It's in my nature.
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Re: Is Eurorack just extreme consumerism?

Post by luchog »

jsleeio wrote: Thu Nov 24, 2022 5:16 pm
luchog wrote: Thu Nov 24, 2022 2:07 pm Modular synthesizer users need to be part musician
this right here is the thing to most urgently let go, IMO

some folks just want to tinker. why should they need to be musicians?
Because modular synthesizers are musical instruments. You're not going to paint a portrait or build a car or plant a garden with one.

Perhaps you need to expand your understanding of what music is and what musicians are.
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Re: Is Eurorack just extreme consumerism?

Post by DukeOfPrunes »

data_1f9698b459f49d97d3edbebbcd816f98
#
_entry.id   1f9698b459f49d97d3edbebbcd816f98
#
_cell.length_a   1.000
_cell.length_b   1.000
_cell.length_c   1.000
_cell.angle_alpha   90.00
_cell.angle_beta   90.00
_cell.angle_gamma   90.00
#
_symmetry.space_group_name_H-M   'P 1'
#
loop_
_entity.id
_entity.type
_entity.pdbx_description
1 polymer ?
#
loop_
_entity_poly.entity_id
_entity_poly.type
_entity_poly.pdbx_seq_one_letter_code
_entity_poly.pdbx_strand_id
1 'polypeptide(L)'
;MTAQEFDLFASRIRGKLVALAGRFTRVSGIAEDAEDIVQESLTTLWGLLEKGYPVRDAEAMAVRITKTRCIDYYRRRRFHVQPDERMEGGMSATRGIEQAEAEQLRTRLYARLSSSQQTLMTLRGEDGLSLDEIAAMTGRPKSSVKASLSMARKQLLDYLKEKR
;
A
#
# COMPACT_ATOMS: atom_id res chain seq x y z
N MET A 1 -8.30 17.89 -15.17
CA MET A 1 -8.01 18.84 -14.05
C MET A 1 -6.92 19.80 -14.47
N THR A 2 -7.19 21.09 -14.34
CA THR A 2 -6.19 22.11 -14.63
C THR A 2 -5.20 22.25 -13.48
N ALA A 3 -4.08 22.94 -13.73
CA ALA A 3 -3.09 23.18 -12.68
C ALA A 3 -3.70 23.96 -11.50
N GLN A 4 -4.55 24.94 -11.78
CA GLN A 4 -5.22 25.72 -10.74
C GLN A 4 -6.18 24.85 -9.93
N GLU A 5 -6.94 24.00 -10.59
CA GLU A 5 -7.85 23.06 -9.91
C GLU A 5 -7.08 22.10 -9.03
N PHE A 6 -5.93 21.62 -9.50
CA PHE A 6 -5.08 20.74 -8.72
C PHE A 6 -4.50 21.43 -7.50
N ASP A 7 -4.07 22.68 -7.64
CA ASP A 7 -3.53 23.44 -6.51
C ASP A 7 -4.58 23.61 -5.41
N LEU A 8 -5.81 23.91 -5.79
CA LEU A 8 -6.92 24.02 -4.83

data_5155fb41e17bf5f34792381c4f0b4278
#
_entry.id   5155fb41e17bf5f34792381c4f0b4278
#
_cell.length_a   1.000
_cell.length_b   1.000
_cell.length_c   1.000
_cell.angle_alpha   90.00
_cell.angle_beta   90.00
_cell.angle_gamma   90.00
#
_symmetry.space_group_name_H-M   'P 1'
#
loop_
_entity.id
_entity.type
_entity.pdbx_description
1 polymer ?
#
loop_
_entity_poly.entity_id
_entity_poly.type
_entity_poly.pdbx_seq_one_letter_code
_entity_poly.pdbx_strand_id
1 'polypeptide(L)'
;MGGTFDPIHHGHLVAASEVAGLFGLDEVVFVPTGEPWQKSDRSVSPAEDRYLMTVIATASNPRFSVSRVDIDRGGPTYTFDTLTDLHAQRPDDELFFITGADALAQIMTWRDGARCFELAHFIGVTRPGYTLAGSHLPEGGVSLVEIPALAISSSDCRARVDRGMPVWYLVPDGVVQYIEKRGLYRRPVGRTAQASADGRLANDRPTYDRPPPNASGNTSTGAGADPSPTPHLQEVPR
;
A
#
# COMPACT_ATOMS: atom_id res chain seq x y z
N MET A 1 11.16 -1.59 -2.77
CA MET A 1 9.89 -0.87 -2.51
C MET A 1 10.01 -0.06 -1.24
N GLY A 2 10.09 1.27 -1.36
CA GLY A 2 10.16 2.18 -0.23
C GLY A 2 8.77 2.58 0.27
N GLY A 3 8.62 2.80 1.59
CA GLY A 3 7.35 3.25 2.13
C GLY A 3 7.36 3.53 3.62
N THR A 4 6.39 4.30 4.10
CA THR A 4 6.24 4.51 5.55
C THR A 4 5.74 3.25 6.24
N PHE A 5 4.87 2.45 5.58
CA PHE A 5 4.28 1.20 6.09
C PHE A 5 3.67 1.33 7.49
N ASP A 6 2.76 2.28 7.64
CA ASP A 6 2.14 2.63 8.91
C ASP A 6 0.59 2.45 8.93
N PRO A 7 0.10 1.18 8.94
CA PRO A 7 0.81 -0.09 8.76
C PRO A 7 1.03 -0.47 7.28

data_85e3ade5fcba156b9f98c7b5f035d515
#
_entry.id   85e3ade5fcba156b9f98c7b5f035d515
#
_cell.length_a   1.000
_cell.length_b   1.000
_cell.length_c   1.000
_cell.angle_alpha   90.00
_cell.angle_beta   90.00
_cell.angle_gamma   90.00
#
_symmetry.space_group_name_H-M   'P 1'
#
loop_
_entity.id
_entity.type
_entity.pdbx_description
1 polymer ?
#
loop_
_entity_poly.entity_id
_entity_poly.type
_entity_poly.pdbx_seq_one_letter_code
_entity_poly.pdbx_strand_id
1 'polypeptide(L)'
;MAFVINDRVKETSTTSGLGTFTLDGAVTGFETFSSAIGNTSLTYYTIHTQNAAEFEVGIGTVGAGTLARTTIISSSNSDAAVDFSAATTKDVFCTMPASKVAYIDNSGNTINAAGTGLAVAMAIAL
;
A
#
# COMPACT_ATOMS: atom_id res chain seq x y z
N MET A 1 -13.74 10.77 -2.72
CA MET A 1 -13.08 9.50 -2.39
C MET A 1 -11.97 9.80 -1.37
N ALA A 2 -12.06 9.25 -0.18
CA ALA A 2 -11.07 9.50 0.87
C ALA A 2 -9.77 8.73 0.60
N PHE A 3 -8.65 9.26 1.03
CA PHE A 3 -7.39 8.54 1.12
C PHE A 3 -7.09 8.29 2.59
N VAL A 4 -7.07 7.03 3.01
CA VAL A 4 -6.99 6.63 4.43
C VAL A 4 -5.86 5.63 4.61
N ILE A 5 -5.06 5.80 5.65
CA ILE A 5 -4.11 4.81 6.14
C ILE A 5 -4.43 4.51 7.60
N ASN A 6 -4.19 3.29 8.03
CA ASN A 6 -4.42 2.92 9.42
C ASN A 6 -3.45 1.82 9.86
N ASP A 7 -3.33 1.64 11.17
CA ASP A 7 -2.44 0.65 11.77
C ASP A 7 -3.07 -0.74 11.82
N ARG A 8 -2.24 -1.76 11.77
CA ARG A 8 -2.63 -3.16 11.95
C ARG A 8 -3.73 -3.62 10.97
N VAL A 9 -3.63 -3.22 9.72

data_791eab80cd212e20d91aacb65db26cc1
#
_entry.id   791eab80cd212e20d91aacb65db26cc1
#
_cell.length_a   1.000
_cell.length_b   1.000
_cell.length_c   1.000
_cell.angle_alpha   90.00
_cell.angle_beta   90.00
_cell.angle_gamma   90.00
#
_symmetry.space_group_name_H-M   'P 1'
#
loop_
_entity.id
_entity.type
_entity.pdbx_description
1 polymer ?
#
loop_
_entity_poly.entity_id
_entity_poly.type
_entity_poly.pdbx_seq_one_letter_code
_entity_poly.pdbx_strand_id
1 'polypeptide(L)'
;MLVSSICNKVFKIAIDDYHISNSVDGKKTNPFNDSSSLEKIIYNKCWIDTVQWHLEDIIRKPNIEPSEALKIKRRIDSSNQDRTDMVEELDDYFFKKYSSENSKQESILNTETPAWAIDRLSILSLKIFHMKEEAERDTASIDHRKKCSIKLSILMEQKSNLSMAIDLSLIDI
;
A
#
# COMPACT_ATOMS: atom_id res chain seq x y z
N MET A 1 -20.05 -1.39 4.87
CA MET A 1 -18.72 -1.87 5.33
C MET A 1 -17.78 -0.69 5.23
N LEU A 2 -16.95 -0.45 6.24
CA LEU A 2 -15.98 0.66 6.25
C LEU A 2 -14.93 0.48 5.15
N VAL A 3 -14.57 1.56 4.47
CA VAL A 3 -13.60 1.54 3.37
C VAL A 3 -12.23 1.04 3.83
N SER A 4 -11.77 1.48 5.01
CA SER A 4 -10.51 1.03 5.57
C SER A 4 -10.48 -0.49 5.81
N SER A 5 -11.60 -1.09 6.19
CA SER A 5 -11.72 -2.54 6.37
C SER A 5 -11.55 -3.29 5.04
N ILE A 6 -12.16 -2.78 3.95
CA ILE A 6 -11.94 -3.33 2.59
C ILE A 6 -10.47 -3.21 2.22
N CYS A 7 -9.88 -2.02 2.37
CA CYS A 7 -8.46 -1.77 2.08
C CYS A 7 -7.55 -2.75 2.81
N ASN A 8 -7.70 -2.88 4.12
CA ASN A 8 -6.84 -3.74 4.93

luchog wrote: Thu Nov 24, 2022 8:18 pm
jsleeio wrote: Thu Nov 24, 2022 5:16 pm
luchog wrote: Thu Nov 24, 2022 2:07 pm Modular synthesizer users need to be part musician
this right here is the thing to most urgently let go, IMO

some folks just want to tinker. why should they need to be musicians?
Because modular synthesizers are musical instruments. You're not going to paint a portrait or build a car or plant a garden with one.

Perhaps you need to expand your understanding of what music is and what musicians are.
I guess some tinkerers are just bad musicians. If you're a bad musician and your instrument keeps you coming back for more, then, no harm done and who is to judge? The pretention is at times, very tiring.
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Re: Is Eurorack just extreme consumerism?

Post by Carl A »